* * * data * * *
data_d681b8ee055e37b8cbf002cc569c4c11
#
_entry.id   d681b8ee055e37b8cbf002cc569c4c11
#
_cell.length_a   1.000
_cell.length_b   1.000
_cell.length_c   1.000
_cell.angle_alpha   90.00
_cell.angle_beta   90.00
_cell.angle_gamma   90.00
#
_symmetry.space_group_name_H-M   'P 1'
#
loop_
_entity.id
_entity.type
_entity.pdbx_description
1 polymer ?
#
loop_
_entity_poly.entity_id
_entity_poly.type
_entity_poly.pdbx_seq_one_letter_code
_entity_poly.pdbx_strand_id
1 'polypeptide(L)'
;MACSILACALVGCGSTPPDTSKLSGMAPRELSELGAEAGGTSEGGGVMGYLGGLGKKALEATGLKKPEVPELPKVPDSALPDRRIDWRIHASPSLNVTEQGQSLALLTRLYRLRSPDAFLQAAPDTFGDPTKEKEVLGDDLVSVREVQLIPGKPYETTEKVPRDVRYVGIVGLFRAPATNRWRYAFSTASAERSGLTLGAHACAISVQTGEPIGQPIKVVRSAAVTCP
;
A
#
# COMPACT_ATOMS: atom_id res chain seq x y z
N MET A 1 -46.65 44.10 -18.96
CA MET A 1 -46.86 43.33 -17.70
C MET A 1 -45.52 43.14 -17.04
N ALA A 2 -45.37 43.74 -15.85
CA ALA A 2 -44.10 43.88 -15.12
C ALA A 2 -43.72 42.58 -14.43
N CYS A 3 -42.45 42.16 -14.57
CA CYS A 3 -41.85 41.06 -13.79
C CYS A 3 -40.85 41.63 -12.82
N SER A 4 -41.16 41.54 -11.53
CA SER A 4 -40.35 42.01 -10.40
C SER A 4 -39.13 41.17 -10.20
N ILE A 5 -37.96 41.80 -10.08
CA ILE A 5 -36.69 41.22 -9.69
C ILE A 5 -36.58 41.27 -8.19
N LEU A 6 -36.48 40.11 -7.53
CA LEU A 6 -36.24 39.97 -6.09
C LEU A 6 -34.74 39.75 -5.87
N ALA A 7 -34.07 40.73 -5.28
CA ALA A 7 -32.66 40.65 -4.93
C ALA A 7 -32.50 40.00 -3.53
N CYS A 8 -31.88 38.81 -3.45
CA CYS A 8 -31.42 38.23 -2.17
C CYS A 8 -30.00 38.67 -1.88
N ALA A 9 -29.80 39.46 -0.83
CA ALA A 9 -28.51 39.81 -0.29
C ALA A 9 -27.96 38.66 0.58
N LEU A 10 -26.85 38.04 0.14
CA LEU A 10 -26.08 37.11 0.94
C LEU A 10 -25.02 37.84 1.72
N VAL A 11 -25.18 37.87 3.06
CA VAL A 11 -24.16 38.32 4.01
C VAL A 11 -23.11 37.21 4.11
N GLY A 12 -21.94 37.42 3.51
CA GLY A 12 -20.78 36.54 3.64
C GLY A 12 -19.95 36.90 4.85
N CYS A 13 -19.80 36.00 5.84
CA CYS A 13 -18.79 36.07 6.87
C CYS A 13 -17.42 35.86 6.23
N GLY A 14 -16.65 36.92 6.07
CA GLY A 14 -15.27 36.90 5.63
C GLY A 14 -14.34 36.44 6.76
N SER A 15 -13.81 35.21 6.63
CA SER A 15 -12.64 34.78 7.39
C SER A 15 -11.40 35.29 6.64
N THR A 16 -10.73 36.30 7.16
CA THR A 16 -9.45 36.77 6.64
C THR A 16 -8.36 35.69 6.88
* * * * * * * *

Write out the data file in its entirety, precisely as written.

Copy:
data_d681b8ee055e37b8cbf002cc569c4c11
#
_entry.id   d681b8ee055e37b8cbf002cc569c4c11
#
_cell.length_a   1.000
_cell.length_b   1.000
_cell.length_c   1.000
_cell.angle_alpha   90.00
_cell.angle_beta   90.00
_cell.angle_gamma   90.00
#
_symmetry.space_group_name_H-M   'P 1'
#
loop_
_entity.id
_entity.type
_entity.pdbx_description
1 polymer ?
#
loop_
_entity_poly.entity_id
_entity_poly.type
_entity_poly.pdbx_seq_one_letter_code
_entity_poly.pdbx_strand_id
1 'polypeptide(L)'
;MACSILACALVGCGSTPPDTSKLSGMAPRELSELGAEAGGTSEGGGVMGYLGGLGKKALEATGLKKPEVPELPKVPDSALPDRRIDWRIHASPSLNVTEQGQSLALLTRLYRLRSPDAFLQAAPDTFGDPTKEKEVLGDDLVSVREVQLIPGKPYETTEKVPRDVRYVGIVGLFRAPATNRWRYAFSTASAERSGLTLGAHACAISVQTGEPIGQPIKVVRSAAVTCP
;
A
#
# COMPACT_ATOMS: atom_id res chain seq x y z
N MET A 1 -46.65 44.10 -18.96
CA MET A 1 -46.86 43.33 -17.70
C MET A 1 -45.52 43.14 -17.04
N ALA A 2 -45.37 43.74 -15.85
CA ALA A 2 -44.10 43.88 -15.12
C ALA A 2 -43.72 42.58 -14.43
N CYS A 3 -42.45 42.16 -14.57
CA CYS A 3 -41.85 41.06 -13.79
C CYS A 3 -40.85 41.63 -12.82
N SER A 4 -41.16 41.54 -11.53
CA SER A 4 -40.35 42.01 -10.40
C SER A 4 -39.13 41.17 -10.20
N ILE A 5 -37.96 41.80 -10.08
CA ILE A 5 -36.69 41.22 -9.69
C ILE A 5 -36.58 41.27 -8.19
N LEU A 6 -36.48 40.11 -7.53
CA LEU A 6 -36.24 39.97 -6.09
C LEU A 6 -34.74 39.75 -5.87
N ALA A 7 -34.07 40.73 -5.28
CA ALA A 7 -32.66 40.65 -4.93
C ALA A 7 -32.50 40.00 -3.53
N CYS A 8 -31.88 38.81 -3.45
CA CYS A 8 -31.42 38.23 -2.17
C CYS A 8 -30.00 38.67 -1.88
N ALA A 9 -29.80 39.46 -0.83
CA ALA A 9 -28.51 39.81 -0.29
C ALA A 9 -27.96 38.66 0.58
N LEU A 10 -26.85 38.04 0.14
CA LEU A 10 -26.08 37.11 0.94
C LEU A 10 -25.02 37.84 1.72
N VAL A 11 -25.18 37.87 3.06
CA VAL A 11 -24.16 38.32 4.01
C VAL A 11 -23.11 37.21 4.11
N GLY A 12 -21.94 37.42 3.51
CA GLY A 12 -20.78 36.54 3.64
C GLY A 12 -19.95 36.90 4.85
N CYS A 13 -19.80 36.00 5.84
CA CYS A 13 -18.79 36.07 6.87
C CYS A 13 -17.42 35.86 6.23
N GLY A 14 -16.65 36.92 6.07
CA GLY A 14 -15.27 36.90 5.63
C GLY A 14 -14.34 36.44 6.76
N SER A 15 -13.81 35.21 6.63
CA SER A 15 -12.64 34.78 7.39
C SER A 15 -11.40 35.29 6.64
N THR A 16 -10.73 36.30 7.16
CA THR A 16 -9.45 36.77 6.64
C THR A 16 -8.36 35.69 6.88